ACTIVE Skills for Communication 1: Student Text by Chuck Sandy

By Chuck Sandy

Energetic abilities for verbal exchange is a thrilling new three-level sequence that develops freshmen' talking and listening talents. Written by way of ELT experts Curtis Kelly and Chuck Sandy, with sequence advisor Neil J. Anderson, the sequence makes use of the energetic method of aid newbies develop into extra fluent, confident-and active-speakers of English. each one unit includes easy-to-follow, step by step actions that lead towards a huge conversing activity. The projects are according to real-life occasions and are designed to extend self-worth and foster optimistic attitudes in the direction of studying English.

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He is an angry man, but he is also vulnerable. We cannot forgive him, but suddenly we feel compassion for Cholly nonetheless. It is interesting to note that judges participating in our CLTL program often responded in a similar way. Cholly’s story compels them, they say, to see offenders appearing before their bench from a new perspective. Each offender has a richly complex story, the judges agree. Such complexity makes judgment difficult, but it deepens their sense of purpose. Such a reminder of the human complexity of experience itself raises questions about the perplexing relationship between mercy and justice, between compassion and judgment.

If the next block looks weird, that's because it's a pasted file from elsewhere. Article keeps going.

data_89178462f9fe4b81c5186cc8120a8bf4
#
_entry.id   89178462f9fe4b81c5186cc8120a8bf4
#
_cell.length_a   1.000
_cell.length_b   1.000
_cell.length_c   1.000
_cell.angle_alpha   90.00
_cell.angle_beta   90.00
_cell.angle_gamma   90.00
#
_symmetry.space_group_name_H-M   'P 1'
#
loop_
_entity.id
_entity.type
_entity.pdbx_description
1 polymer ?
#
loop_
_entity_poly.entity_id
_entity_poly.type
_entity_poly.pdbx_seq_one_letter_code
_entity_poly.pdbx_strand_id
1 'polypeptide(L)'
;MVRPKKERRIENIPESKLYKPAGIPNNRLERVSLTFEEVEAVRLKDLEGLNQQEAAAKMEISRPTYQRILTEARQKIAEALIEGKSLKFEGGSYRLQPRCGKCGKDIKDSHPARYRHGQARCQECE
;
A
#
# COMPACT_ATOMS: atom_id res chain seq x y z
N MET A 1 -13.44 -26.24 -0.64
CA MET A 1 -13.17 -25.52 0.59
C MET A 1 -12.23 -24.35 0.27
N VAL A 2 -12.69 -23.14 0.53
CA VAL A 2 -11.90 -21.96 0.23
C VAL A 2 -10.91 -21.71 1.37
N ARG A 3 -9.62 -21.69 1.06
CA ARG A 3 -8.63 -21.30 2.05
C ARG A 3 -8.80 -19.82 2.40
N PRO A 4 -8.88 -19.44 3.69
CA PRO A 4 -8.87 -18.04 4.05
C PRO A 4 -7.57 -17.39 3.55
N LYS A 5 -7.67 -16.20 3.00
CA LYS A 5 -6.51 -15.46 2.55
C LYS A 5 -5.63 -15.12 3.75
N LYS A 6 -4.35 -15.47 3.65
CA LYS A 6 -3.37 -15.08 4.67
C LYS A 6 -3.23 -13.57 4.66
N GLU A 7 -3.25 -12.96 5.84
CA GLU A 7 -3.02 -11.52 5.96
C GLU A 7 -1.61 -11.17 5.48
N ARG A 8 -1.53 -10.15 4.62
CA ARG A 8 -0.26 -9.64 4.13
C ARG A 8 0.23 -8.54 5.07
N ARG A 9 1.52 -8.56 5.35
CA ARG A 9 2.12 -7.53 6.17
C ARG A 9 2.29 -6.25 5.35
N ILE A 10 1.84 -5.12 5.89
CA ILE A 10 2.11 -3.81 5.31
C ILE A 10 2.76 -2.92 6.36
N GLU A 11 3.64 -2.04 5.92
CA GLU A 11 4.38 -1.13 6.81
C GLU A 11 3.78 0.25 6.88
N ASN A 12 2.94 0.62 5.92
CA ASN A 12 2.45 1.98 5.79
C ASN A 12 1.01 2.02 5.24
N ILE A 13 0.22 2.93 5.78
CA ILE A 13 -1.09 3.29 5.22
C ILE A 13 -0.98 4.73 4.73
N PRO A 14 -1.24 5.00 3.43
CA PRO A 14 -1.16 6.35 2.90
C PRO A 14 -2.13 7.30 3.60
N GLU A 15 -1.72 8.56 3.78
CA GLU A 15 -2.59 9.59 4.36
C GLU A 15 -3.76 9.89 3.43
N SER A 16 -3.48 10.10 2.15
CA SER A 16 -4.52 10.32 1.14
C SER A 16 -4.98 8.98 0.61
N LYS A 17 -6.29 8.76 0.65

Language itself provides the medium or conduit for activating the imagination and for understanding both self and others. Language is our home, as the German philosopher Martin Heidegger suggested in 1947 in his ‘‘Letter on Humanism,’’ where he argued: Language is the house of Being. In its home man dwells. Those who think and those who create with words are the guardians of this home. (Heidegger, 1947, p. i) Language, as scaffolding for understanding, is not to be considered a shelter for protection, but a way to think and a place to grow.

Narrative language is embodied language, meaning that it is felt on the pulse of the reader as a fully human experience. What role the imagination plays in all this we will take up in more detail later, but we are here reminded of a quotation from Shakespeare’s Act 1 of ‘‘Midsummer Night’s Dream’’: And as imagination bodies forth The forms of things unknown, the poet’s pen Turns them to shapes and gives to airy nothing A local habitation and a name. (Shakespeare, 1937, p. 185) The difference between the language of a narrative story and the language of some other types of prose is, in one sense, the difference between embodied and disembodied writing.

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